That thought kind of carried my head into the clouds as I sat on that love-seat on Sunday, and I realize that’s probably what happened to the little pilgrim statue at Bedlam Farm too. I think he found himself at the altar of creativity (featuring a recycled art sculpture by Ed Gulley) and, keeping his feet on the ground, let his head get lost in the clouds as he chased his own creative spark.
It’s a worthy pursuit, and I think all of us who had a chance to sit near the altar this weekend went home full of sparks to nurture and share.
Living off-grid means every scrap of laundry gets hung on a line, but if you think because the clothes dry more slowly I would be able to stay ahead of the folding, you’d be wrong.
I can wash and hang three hampers full of biohazard-quality laundry in a single day, but the to-be-folded pile only grows. I usually tackle it before Google Earth registers it as a new land mass, and I rarely mind the activity. The rhythm of the sorting always stimulates meditation.
Last Saturday, it stimulated something else.
Hoping to disrupt the strange biorhythms that, only on weekends as soon as I sit down before dawn to write, rouse my children and send them searching for snuggles and cereal, I’ve fled to the nearby country store to work before heading to Hubbard Hall, to help with the tech side of a blogging class. The class has provided plausible cover for my morning escapes, and each afternoon I’ve come home thinking I couldn’t be more thankful for anything else that day than I was for a little grown-up time.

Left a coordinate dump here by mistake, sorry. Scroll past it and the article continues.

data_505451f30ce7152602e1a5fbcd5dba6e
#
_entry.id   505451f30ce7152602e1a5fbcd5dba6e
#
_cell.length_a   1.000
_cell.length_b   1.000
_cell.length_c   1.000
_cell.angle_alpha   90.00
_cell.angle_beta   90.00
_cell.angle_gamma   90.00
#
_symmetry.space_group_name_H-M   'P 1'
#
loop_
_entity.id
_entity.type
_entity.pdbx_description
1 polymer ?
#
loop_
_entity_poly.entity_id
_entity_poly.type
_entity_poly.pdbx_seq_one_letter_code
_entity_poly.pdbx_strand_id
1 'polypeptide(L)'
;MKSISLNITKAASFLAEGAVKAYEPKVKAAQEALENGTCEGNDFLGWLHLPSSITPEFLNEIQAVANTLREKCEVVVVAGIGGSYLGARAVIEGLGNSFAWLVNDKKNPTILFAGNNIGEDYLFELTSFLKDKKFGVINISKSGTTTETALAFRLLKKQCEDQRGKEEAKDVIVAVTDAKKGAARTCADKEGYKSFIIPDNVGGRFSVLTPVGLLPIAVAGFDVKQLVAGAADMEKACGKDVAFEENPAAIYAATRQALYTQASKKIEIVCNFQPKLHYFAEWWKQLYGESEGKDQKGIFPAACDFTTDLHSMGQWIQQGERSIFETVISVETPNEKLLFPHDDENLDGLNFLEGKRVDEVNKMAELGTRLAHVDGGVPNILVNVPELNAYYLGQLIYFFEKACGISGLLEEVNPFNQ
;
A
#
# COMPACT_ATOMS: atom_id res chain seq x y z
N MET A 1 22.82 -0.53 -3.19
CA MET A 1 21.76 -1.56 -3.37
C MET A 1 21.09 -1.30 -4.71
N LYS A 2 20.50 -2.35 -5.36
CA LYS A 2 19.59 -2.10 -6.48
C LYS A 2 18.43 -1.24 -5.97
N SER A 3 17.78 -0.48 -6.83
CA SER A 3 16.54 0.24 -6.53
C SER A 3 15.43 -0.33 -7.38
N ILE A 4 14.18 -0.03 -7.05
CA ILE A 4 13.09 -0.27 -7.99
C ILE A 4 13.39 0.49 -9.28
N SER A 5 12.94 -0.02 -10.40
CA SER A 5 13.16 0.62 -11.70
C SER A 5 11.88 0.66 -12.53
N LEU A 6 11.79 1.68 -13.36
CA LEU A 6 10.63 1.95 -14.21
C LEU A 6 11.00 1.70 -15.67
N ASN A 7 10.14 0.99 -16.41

This last Saturday I came home to a different kind of grown-up time. A neighbor phoned looking for computer help. I glanced around our kitchen/great room and at the laundry pile and said, “Come on over!” He would be here in a few hours.
Folding sessions usually occur after bedtime (the biorhythms only manifest when Mom is doing something fun), but with impending company, I made an exception and began my folding dance, aided by my iPod and earbuds.
The couch and table were soon dotted with neat multi-colored piles. My antics immediately drove thirteen-year-old Jack to his room to study. Seven-year-old Thing2, however, remained, quietly dancing over from the TV area.
I sorted and thought about writing and chores. I didn’t really think about the folding aside from which things should go to Goodwill. Thing2 interrupted my ruminations, wrapping his arms around my waist as I was in mid-fold.
“Mommy, can I help?” he asked.
“You really want to fold clothes?” I asked.
“No,” he said. “But I want to help.” He released me and spun around the living room. Then he returned for another hug. “Maybe I can play some music for you,” he suggested. He sat down at the nearby piano and plunked out “Do-Re-Mi”.